African Counterterrorism

The lead article in today’s New York Times, “Elite U.S. Troops Helping Africans Combat Terror,” describes a prudent move with the potential of backfiring. The attitude towards the United States overseas can, at best, be called schizophrenic. They admire our democracy, our social mobility, even our movies. But when we start to get involved with the military, we are called “The Great Satan.”

Of course, our heart is in the right place. We want democracy to succeed even when it might not be in our best interest. Take Egypt, for example.

Mohamed Morsi, the first freely elected President, was a member of the Muslim Brotherhood, an organization with uncomfortable alliances for the United States. Yet we supported his election even when neighbors such as Israel expressed misgivings.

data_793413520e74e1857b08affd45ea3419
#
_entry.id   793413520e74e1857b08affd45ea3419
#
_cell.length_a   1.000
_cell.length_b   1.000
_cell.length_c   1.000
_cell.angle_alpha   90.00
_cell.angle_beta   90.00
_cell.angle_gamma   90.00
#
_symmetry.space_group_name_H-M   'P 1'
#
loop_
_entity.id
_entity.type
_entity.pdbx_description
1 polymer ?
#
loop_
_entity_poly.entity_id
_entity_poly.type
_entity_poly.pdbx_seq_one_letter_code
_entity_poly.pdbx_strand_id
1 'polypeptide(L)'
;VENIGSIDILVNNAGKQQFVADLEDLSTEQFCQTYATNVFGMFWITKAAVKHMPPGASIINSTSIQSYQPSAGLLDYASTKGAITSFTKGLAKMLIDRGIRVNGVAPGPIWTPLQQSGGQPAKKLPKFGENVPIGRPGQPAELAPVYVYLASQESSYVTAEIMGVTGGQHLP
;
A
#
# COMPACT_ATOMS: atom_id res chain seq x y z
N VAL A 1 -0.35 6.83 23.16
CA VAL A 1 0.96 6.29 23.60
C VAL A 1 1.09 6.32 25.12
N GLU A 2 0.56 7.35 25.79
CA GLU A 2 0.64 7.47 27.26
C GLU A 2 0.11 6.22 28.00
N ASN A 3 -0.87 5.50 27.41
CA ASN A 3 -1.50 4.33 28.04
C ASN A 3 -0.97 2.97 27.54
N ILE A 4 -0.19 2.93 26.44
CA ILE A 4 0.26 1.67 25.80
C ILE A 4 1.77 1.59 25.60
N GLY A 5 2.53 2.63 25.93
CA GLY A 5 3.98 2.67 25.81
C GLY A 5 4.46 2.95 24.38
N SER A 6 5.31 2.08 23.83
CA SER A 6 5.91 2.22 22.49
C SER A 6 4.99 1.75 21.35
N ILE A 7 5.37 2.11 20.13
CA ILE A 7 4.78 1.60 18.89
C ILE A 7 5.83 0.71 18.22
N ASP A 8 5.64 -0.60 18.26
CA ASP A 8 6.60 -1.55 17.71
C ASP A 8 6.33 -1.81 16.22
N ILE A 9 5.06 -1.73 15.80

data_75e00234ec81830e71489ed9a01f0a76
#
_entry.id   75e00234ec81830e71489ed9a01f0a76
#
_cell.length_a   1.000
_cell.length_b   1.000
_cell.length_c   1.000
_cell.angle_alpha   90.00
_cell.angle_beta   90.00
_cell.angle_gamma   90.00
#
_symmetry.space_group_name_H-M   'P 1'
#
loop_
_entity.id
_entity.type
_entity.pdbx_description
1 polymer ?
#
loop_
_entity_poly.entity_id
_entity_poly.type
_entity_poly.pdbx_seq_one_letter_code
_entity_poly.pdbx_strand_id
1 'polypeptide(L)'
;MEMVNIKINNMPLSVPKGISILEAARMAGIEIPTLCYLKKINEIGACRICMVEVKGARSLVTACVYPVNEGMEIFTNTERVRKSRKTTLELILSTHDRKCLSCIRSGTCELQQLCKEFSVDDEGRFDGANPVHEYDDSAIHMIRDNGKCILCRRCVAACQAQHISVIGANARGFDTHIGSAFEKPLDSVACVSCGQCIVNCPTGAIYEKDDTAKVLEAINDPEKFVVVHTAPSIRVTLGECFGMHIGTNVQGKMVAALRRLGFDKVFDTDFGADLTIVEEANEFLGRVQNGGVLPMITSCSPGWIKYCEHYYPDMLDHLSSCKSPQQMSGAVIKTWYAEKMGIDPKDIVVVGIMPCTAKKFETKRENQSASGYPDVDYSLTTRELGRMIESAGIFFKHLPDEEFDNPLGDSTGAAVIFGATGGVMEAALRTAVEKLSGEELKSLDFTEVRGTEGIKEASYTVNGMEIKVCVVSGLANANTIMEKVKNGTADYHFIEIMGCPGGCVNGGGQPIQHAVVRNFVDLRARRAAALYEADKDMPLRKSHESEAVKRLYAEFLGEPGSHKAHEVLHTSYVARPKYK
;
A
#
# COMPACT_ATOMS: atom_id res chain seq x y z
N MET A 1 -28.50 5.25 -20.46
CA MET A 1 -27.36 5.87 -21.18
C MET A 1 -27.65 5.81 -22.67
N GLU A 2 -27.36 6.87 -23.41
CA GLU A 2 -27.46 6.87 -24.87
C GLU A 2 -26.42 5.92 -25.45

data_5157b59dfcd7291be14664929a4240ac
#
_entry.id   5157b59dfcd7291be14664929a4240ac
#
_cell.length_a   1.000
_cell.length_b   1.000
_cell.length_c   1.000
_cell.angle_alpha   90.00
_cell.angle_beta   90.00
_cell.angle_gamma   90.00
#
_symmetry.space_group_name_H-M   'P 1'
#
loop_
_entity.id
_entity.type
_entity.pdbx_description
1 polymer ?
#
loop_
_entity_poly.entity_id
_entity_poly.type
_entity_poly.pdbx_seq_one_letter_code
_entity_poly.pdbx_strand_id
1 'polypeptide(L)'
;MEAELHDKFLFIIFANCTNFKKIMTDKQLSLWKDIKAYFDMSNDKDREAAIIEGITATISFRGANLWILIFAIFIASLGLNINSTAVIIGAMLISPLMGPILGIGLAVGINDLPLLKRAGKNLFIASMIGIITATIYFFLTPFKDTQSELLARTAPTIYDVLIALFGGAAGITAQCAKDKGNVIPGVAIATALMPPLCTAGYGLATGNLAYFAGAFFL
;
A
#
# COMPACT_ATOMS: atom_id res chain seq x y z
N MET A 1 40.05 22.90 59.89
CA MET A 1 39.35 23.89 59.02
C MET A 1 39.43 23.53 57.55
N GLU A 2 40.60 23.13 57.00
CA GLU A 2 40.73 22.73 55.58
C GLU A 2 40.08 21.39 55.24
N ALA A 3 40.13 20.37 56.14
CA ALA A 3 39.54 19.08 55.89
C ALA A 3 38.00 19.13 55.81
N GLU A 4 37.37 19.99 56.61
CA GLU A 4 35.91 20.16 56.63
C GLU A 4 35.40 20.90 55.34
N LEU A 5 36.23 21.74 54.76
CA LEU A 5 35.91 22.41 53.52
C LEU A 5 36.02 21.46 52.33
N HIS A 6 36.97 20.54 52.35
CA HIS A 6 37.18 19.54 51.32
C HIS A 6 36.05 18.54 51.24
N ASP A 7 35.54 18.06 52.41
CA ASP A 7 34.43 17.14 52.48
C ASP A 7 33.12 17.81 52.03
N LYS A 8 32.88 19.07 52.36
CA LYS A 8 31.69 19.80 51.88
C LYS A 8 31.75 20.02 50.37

And our efforts in Africa are subject to the same reversals. Regimes can use our counterterrorism training to reinforce their power instead of fighting terrorists. And in places like Libya, it can be hard to discern the real allegiances of the people we are training. That’s why our efforts there foundered after the trained soldiers or related militias pilfered our equipment.

Yet we still have to try. We know the tragedies that can happen if we allow Al Qaeda a safe haven, where they can train and plot against our nation with impunity.